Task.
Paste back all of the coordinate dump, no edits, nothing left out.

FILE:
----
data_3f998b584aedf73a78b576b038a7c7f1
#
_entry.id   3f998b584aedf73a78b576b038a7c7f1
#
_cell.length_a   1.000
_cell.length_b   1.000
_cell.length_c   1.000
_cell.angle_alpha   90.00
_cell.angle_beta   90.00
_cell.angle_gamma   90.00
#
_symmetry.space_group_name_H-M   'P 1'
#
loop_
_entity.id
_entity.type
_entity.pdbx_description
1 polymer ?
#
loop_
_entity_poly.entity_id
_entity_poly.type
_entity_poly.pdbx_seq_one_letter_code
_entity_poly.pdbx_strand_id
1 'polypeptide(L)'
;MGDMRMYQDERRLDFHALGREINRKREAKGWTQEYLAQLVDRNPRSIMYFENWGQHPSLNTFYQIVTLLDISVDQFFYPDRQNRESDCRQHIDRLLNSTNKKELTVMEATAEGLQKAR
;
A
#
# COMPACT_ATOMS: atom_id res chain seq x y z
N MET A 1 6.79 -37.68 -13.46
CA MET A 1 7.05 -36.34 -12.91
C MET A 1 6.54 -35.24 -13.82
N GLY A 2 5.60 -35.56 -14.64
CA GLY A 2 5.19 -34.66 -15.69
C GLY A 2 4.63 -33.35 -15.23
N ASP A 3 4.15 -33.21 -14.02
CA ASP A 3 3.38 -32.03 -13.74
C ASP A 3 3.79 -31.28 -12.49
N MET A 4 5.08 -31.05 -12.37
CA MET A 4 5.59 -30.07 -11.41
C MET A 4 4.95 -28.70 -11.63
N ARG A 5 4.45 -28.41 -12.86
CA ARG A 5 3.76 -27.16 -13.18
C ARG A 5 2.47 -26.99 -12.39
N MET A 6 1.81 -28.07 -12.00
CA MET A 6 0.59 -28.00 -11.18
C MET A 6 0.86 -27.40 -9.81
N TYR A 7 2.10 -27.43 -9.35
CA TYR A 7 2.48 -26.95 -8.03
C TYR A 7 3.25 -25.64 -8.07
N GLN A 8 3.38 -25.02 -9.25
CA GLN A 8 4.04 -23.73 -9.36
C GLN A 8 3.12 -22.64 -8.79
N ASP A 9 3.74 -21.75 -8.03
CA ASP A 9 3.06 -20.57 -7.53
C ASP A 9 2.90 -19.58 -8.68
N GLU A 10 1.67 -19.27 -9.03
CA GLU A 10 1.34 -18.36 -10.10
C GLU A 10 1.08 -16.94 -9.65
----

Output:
data_3f998b584aedf73a78b576b038a7c7f1
#
_entry.id   3f998b584aedf73a78b576b038a7c7f1
#
_cell.length_a   1.000
_cell.length_b   1.000
_cell.length_c   1.000
_cell.angle_alpha   90.00
_cell.angle_beta   90.00
_cell.angle_gamma   90.00
#
_symmetry.space_group_name_H-M   'P 1'
#
loop_
_entity.id
_entity.type
_entity.pdbx_description
1 polymer ?
#
loop_
_entity_poly.entity_id
_entity_poly.type
_entity_poly.pdbx_seq_one_letter_code
_entity_poly.pdbx_strand_id
1 'polypeptide(L)'
;MGDMRMYQDERRLDFHALGREINRKREAKGWTQEYLAQLVDRNPRSIMYFENWGQHPSLNTFYQIVTLLDISVDQFFYPDRQNRESDCRQHIDRLLNSTNKKELTVMEATAEGLQKAR
;
A
#
# COMPACT_ATOMS: atom_id res chain seq x y z
N MET A 1 6.79 -37.68 -13.46
CA MET A 1 7.05 -36.34 -12.91
C MET A 1 6.54 -35.24 -13.82
N GLY A 2 5.60 -35.56 -14.64
CA GLY A 2 5.19 -34.66 -15.69
C GLY A 2 4.63 -33.35 -15.23
N ASP A 3 4.15 -33.21 -14.02
CA ASP A 3 3.38 -32.03 -13.74
C ASP A 3 3.79 -31.28 -12.49
N MET A 4 5.08 -31.05 -12.37
CA MET A 4 5.59 -30.07 -11.41
C MET A 4 4.95 -28.70 -11.63
N ARG A 5 4.45 -28.41 -12.86
CA ARG A 5 3.76 -27.16 -13.18
C ARG A 5 2.47 -26.99 -12.39
N MET A 6 1.81 -28.07 -12.00
CA MET A 6 0.59 -28.00 -11.18
C MET A 6 0.86 -27.40 -9.81
N TYR A 7 2.10 -27.43 -9.35
CA TYR A 7 2.48 -26.95 -8.03
C TYR A 7 3.25 -25.64 -8.07
N GLN A 8 3.38 -25.02 -9.25
CA GLN A 8 4.04 -23.73 -9.36
C GLN A 8 3.12 -22.64 -8.79
N ASP A 9 3.74 -21.75 -8.03
CA ASP A 9 3.06 -20.57 -7.53
C ASP A 9 2.90 -19.58 -8.68
N GLU A 10 1.67 -19.27 -9.03
CA GLU A 10 1.34 -18.36 -10.10
C GLU A 10 1.08 -16.94 -9.65